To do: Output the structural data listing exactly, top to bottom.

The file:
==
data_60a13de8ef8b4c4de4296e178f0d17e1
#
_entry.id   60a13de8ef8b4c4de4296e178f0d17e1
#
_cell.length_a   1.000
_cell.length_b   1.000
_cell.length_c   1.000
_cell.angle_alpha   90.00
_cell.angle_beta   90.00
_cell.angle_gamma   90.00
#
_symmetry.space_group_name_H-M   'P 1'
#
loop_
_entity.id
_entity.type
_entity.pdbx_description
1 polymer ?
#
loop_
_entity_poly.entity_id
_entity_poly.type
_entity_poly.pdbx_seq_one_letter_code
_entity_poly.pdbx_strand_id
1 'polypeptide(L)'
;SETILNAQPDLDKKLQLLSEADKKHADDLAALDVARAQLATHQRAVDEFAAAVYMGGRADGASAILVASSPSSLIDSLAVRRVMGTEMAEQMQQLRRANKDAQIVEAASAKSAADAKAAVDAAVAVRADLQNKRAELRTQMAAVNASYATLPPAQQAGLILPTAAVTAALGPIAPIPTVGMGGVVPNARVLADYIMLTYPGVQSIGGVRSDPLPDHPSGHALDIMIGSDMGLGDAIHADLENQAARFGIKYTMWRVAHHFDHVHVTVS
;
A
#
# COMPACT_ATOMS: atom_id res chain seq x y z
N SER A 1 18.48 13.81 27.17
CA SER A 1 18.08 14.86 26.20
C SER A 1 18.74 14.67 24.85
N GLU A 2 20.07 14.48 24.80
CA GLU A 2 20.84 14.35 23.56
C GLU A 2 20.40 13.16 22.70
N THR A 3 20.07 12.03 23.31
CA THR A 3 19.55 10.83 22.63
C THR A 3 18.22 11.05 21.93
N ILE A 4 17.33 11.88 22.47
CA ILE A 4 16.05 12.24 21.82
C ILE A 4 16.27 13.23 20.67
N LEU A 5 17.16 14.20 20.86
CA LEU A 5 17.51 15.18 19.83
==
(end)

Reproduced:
data_60a13de8ef8b4c4de4296e178f0d17e1
#
_entry.id   60a13de8ef8b4c4de4296e178f0d17e1
#
_cell.length_a   1.000
_cell.length_b   1.000
_cell.length_c   1.000
_cell.angle_alpha   90.00
_cell.angle_beta   90.00
_cell.angle_gamma   90.00
#
_symmetry.space_group_name_H-M   'P 1'
#
loop_
_entity.id
_entity.type
_entity.pdbx_description
1 polymer ?
#
loop_
_entity_poly.entity_id
_entity_poly.type
_entity_poly.pdbx_seq_one_letter_code
_entity_poly.pdbx_strand_id
1 'polypeptide(L)'
;SETILNAQPDLDKKLQLLSEADKKHADDLAALDVARAQLATHQRAVDEFAAAVYMGGRADGASAILVASSPSSLIDSLAVRRVMGTEMAEQMQQLRRANKDAQIVEAASAKSAADAKAAVDAAVAVRADLQNKRAELRTQMAAVNASYATLPPAQQAGLILPTAAVTAALGPIAPIPTVGMGGVVPNARVLADYIMLTYPGVQSIGGVRSDPLPDHPSGHALDIMIGSDMGLGDAIHADLENQAARFGIKYTMWRVAHHFDHVHVTVS
;
A
#
# COMPACT_ATOMS: atom_id res chain seq x y z
N SER A 1 18.48 13.81 27.17
CA SER A 1 18.08 14.86 26.20
C SER A 1 18.74 14.67 24.85
N GLU A 2 20.07 14.48 24.80
CA GLU A 2 20.84 14.35 23.56
C GLU A 2 20.40 13.16 22.70
N THR A 3 20.07 12.03 23.31
CA THR A 3 19.55 10.83 22.63
C THR A 3 18.22 11.05 21.93
N ILE A 4 17.33 11.88 22.47
CA ILE A 4 16.05 12.24 21.82
C ILE A 4 16.27 13.23 20.67
N LEU A 5 17.16 14.20 20.86
CA LEU A 5 17.51 15.18 19.83